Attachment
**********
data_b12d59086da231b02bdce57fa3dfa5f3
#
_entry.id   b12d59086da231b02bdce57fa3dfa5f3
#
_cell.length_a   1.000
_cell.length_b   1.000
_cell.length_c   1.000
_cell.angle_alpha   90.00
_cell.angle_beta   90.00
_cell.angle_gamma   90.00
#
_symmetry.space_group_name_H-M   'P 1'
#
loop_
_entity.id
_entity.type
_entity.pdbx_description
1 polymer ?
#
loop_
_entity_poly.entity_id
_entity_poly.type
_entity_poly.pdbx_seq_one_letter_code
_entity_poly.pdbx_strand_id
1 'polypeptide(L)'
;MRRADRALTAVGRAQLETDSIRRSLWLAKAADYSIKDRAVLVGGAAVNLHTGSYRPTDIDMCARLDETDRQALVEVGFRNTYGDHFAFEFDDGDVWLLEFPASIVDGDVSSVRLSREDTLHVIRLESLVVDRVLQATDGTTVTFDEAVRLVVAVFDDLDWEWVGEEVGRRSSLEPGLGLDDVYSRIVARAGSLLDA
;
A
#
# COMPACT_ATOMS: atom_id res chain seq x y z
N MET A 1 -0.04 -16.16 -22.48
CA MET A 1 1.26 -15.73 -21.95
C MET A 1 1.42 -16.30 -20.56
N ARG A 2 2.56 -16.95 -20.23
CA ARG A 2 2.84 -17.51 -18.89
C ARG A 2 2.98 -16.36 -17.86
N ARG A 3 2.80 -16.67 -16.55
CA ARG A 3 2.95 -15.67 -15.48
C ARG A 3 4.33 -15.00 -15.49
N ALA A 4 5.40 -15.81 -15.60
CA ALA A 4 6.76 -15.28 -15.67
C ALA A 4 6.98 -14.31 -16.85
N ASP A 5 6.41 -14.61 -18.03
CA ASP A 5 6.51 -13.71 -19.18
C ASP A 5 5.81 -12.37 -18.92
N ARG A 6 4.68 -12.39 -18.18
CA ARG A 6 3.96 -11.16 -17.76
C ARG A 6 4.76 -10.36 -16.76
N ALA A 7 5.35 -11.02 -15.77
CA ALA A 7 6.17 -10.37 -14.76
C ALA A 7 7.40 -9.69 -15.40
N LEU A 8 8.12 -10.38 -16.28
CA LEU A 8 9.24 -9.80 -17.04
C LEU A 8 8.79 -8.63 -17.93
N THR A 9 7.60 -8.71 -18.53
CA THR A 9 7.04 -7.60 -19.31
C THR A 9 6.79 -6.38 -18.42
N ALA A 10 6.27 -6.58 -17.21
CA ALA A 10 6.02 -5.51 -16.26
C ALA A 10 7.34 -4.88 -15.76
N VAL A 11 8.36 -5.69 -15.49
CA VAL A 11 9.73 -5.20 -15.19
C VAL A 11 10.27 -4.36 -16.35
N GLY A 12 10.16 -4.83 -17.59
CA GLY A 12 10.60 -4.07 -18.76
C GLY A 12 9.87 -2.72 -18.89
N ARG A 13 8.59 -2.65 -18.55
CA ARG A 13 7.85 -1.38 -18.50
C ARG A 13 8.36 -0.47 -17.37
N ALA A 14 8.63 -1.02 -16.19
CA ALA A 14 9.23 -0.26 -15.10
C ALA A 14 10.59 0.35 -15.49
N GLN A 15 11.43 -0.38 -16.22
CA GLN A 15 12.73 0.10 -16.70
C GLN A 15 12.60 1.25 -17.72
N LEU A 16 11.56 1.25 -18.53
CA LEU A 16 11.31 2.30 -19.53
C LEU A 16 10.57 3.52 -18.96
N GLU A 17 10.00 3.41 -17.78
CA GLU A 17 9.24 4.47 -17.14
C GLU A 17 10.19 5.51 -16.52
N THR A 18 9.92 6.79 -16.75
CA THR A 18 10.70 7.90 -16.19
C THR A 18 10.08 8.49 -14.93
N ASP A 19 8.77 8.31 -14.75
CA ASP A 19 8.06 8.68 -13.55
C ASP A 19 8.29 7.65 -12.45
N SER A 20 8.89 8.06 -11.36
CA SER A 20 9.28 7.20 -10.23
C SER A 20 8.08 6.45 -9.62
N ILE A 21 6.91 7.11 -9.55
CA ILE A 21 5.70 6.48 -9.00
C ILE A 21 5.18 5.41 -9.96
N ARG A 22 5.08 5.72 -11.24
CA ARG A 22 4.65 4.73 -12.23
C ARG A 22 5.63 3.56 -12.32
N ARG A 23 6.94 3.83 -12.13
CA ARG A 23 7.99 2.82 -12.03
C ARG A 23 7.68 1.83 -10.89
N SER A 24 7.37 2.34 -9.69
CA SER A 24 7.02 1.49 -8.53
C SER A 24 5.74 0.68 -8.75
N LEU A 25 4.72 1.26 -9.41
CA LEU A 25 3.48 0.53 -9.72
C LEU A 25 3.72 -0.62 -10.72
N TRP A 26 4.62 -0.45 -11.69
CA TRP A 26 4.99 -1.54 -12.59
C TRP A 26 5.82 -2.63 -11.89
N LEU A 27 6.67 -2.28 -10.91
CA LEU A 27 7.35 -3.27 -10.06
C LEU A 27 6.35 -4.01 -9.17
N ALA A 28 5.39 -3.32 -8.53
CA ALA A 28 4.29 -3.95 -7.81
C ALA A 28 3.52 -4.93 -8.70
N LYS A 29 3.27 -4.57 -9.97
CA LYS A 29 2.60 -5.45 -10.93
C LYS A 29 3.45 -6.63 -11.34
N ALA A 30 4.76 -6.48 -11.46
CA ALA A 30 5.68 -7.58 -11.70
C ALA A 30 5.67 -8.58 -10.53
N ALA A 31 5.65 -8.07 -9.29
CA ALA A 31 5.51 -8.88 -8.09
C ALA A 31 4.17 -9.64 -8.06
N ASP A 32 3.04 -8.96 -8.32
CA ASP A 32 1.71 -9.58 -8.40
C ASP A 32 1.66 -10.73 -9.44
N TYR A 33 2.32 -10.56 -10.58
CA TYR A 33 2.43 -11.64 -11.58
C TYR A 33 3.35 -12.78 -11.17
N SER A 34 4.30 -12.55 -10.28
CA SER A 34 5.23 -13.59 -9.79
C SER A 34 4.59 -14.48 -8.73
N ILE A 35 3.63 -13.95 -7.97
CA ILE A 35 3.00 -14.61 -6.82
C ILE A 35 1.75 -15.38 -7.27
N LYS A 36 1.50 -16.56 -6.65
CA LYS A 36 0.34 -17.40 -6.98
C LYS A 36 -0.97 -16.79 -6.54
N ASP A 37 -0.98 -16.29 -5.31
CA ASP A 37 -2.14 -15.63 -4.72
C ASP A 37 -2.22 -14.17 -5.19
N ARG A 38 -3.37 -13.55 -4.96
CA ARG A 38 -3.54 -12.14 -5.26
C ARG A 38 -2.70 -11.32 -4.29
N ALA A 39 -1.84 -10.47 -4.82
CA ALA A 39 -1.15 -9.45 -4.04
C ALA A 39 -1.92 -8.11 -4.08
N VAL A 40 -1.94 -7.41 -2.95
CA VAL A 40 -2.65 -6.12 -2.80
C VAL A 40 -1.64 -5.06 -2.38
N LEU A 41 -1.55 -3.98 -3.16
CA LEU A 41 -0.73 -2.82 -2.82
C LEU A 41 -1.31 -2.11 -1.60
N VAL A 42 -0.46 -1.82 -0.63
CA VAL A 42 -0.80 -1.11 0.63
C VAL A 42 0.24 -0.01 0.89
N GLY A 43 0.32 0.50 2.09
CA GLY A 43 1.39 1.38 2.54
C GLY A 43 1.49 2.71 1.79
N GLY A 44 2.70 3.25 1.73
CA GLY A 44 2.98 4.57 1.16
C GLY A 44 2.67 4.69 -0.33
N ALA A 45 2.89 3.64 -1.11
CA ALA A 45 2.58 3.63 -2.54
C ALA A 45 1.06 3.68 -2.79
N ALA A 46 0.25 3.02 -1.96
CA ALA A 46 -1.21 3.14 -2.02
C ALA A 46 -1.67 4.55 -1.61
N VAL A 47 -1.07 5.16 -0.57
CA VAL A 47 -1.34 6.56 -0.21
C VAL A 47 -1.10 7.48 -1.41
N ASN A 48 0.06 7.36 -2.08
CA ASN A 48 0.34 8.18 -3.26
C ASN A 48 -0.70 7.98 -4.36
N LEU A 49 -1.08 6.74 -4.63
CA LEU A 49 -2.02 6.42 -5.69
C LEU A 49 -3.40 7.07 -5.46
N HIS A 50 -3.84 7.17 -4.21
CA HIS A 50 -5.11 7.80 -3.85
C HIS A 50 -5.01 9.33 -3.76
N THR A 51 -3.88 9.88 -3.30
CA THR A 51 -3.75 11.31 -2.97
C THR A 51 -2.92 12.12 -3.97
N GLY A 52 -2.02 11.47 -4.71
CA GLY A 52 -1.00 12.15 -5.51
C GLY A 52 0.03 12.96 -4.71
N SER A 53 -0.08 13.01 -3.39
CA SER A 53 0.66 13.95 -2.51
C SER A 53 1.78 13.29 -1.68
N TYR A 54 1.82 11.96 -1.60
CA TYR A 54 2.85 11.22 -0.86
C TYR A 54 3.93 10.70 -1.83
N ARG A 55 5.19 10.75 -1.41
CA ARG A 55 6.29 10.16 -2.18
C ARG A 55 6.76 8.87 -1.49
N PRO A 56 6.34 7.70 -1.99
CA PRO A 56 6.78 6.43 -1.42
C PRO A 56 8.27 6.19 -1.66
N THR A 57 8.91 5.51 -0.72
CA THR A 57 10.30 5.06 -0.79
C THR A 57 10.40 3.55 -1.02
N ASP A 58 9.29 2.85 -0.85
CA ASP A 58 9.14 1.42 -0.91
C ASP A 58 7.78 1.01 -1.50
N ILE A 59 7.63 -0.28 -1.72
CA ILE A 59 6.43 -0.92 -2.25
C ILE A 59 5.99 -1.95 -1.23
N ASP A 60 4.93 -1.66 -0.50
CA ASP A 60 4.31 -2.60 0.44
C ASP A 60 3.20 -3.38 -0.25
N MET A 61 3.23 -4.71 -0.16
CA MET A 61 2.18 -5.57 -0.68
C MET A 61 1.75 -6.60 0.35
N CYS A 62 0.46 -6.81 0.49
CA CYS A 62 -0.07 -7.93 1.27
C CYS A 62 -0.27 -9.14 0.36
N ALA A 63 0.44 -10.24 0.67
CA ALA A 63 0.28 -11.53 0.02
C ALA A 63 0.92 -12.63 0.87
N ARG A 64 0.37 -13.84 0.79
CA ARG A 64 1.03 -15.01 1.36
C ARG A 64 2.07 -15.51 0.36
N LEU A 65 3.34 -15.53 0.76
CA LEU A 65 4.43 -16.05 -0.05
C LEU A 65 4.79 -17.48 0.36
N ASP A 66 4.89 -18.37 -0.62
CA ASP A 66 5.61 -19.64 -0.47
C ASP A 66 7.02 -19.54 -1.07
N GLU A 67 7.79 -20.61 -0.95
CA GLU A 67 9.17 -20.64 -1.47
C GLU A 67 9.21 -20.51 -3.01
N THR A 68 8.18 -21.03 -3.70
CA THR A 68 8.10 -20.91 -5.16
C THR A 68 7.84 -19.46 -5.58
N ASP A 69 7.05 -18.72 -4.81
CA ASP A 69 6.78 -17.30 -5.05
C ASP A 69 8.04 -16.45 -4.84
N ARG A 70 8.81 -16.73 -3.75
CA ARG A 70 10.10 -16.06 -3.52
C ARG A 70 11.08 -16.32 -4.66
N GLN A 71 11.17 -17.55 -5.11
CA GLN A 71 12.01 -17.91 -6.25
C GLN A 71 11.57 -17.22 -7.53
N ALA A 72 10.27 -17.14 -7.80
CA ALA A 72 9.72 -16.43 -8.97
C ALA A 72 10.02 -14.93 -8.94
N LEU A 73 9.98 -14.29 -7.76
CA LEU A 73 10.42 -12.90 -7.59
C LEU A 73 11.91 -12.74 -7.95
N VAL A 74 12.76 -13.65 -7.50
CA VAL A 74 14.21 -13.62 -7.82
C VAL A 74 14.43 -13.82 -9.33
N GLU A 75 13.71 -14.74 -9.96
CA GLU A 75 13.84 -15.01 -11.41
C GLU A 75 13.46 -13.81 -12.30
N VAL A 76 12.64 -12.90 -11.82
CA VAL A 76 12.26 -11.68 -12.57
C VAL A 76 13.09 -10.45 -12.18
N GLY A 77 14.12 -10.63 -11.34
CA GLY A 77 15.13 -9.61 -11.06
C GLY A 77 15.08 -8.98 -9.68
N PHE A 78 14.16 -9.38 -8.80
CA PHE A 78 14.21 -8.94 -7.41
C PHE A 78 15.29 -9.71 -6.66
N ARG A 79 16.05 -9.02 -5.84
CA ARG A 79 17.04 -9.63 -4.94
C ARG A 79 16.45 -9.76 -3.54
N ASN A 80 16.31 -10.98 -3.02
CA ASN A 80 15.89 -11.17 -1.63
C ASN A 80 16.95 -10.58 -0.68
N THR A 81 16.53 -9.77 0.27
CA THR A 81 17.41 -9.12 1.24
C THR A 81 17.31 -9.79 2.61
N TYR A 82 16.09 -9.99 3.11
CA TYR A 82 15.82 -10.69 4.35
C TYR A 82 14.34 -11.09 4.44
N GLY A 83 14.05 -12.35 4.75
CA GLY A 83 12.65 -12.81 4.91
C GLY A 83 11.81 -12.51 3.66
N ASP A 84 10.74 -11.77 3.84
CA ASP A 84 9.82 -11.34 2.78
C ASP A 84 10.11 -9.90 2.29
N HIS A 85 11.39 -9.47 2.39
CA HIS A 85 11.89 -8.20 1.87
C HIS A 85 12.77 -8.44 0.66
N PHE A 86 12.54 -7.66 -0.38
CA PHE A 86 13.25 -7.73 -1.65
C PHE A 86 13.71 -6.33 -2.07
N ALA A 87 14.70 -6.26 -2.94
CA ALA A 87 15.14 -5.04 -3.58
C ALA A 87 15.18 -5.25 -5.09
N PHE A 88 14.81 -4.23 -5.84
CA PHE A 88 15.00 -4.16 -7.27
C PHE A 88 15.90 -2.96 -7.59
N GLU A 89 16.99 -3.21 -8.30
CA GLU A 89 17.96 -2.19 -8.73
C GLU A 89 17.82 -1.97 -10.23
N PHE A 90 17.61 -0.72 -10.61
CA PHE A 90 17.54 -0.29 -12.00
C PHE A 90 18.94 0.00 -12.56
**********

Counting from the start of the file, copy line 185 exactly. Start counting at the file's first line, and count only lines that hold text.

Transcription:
CA GLY A 52 -1.00 12.15 -5.51